While the FDA doesn’t finger specific fats, saturated fats are known to trigger inflammation in fat cells and chronic inflammation contributes to diabetes, arthritis and heart disease. By comparison, omega-3 fatty acids help prevent chronic disease by reducing inflammation. The omega-6 fatty acids have a dual role. Omega-6, or linoleic acid, generally has an inflammatory effect, but it can also be converted into arachidonic acid, which has a pro- and anti-inflammatory influence.
In lab rats, excessive intake of linoleic acid promoted inflammation, reported the Journal of Nutritional Biochemistry in December 2015. On the other hand, a review of studies published in Circulation in 2014 reported that people who consumed more linoleic had a lower chance of coronary heart disease. Until more conclusive evidence is produced, it’s best to follow the recommended daily intakes established by the Institute of Medicine.
Recommended Fat Intake
Twenty to 35 percent of your total daily calories should come from dietary fats, according to the Institute of Medicine. Based on consuming 2,000 calories daily, that translates into 44 grams to 78 grams of fats. Women should get 1.1 gram of total omega-3 fatty acids and 12 grams of omega-6 fatty acids daily. Men need 1.6 grams of omega-3 and 17 grams of omega-6 each day. Healthy unsaturated fats are primarily found in nuts, seeds and vegetable oils. Sources of omega-3 include walnuts, flaxseeds, canola oil, soybean oil and fish, such as salmon, trout and tuna. Some good choices for omega-6 include sunflower seeds, pecans, safflower oil, brazil nuts and corn oil.
The American Heart Association recommends limiting saturated fats to less than 7 percent of daily calories, or a maximum of 16 grams based on getting 2,000 calories daily. Try to completely avoid trans fats, but don’t consume more than 1 percent of your total calories in trans fats. That means no more than 2 grams for a 2,000 calorie-a-day diet. If you need to lower your cholesterol, reduce saturated fat to 5 percent or less of total calories.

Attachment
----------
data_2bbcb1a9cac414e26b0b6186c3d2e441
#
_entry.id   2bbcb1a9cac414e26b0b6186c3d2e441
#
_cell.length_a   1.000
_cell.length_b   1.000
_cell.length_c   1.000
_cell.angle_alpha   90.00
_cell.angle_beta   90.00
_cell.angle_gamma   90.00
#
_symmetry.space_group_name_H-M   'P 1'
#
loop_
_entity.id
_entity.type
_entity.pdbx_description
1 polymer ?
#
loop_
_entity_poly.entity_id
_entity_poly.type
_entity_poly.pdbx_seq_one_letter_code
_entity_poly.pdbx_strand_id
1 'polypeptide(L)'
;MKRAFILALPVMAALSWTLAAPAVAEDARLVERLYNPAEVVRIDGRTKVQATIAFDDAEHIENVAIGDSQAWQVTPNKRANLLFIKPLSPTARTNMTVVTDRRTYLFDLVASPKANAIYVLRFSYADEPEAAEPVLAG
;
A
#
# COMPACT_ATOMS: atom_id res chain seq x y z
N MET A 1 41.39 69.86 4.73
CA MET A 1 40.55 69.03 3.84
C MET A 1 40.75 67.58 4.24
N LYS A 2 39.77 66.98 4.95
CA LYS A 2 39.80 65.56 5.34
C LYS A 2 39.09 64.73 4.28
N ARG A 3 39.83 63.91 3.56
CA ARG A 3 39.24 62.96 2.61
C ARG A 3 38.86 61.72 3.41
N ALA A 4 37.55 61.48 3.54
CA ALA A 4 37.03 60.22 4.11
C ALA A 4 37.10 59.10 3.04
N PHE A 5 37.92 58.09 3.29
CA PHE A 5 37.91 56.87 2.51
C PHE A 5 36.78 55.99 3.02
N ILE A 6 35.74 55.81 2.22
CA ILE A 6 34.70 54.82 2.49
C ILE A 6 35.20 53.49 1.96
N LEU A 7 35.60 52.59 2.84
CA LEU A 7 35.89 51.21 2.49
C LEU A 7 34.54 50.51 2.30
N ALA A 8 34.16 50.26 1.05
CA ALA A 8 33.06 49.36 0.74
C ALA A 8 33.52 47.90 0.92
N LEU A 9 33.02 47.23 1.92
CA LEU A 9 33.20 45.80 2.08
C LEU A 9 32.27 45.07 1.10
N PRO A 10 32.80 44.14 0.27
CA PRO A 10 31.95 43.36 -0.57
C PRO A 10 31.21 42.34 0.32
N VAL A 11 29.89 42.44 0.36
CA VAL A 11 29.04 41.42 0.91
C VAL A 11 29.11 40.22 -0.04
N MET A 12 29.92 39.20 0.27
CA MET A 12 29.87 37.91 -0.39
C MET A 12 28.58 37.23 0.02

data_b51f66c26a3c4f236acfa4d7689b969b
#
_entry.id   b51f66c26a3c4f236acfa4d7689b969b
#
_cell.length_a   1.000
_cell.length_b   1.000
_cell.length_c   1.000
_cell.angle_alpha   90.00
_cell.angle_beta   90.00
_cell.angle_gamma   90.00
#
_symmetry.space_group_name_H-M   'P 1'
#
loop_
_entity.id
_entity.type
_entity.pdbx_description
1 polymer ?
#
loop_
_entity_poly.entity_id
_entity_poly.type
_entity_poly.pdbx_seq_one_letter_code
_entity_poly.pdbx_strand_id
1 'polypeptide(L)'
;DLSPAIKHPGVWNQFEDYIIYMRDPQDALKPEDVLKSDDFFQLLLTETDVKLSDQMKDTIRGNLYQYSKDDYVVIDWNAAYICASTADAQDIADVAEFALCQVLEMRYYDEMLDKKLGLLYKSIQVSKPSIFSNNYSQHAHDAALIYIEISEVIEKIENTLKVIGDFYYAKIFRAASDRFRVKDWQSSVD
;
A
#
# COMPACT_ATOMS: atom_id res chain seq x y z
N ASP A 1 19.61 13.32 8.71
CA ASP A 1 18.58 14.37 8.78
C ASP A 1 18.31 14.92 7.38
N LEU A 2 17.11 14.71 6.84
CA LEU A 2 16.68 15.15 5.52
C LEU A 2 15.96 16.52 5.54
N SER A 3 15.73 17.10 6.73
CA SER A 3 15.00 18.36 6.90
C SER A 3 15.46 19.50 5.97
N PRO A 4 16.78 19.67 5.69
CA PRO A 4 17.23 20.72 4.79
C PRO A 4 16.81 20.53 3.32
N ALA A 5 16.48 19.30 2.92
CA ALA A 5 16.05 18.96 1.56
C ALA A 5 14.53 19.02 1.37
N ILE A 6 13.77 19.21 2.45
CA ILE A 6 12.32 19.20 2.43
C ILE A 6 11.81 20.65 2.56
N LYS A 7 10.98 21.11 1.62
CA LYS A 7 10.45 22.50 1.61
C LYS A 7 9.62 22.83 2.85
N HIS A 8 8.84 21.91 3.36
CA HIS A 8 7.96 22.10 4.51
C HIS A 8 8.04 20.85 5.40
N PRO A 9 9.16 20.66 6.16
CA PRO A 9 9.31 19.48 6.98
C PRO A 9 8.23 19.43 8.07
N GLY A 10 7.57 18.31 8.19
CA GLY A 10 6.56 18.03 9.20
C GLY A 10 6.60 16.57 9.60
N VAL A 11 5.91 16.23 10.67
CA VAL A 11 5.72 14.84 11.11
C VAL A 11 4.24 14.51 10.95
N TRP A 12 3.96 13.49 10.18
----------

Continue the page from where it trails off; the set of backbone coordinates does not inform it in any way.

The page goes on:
REFERENCES & RESOURCES
- Nutrition and Metabolism: A High-Protein Diet for Reducing Body Fat: Mechanisms and Possible Caveats
- European Journal of Nutrition: Effect of Dietary Fatty Acid Composition on Substrate Utilization and Body Weight Maintenance in Humans
- British Medical Journal: Effect of Reducing Total Fat Intake on Body Weight: Systematic Review and Meta-Analysis of Randomised Controlled Trials and Cohort Studies
- Harvard Medical School: The Truth About Fats: The Good, the Bad and the In-Between
- Harvard School of Public Health: Eggs and Heart Disease
- U.S. Food and Drug Administration: Specific Requirements for Health Claims: Dietary Lipids and Cancer
- Nutrients: The Relationship Between Dietary Fatty Acids and Inflammatory Genes on the Obese Phenotype and Serum Lipids
- Oregon State University: Linus Pauling Institute: Essential Fatty Acids
- Journal of Nutritional Biochemistry: Excessive Dietary Linoleic Acid Induces Proinflammatory Markers in Rats
- Circulation: Dietary Linoleic Acid and Risk of Coronary Heart Disease: A Systematic Review and Meta-Analysis of Prospective Cohort Studies
- Institute of Medicine: Dietary Reference Intakes: Macronutrients
- American Heart Association: Know Your Fats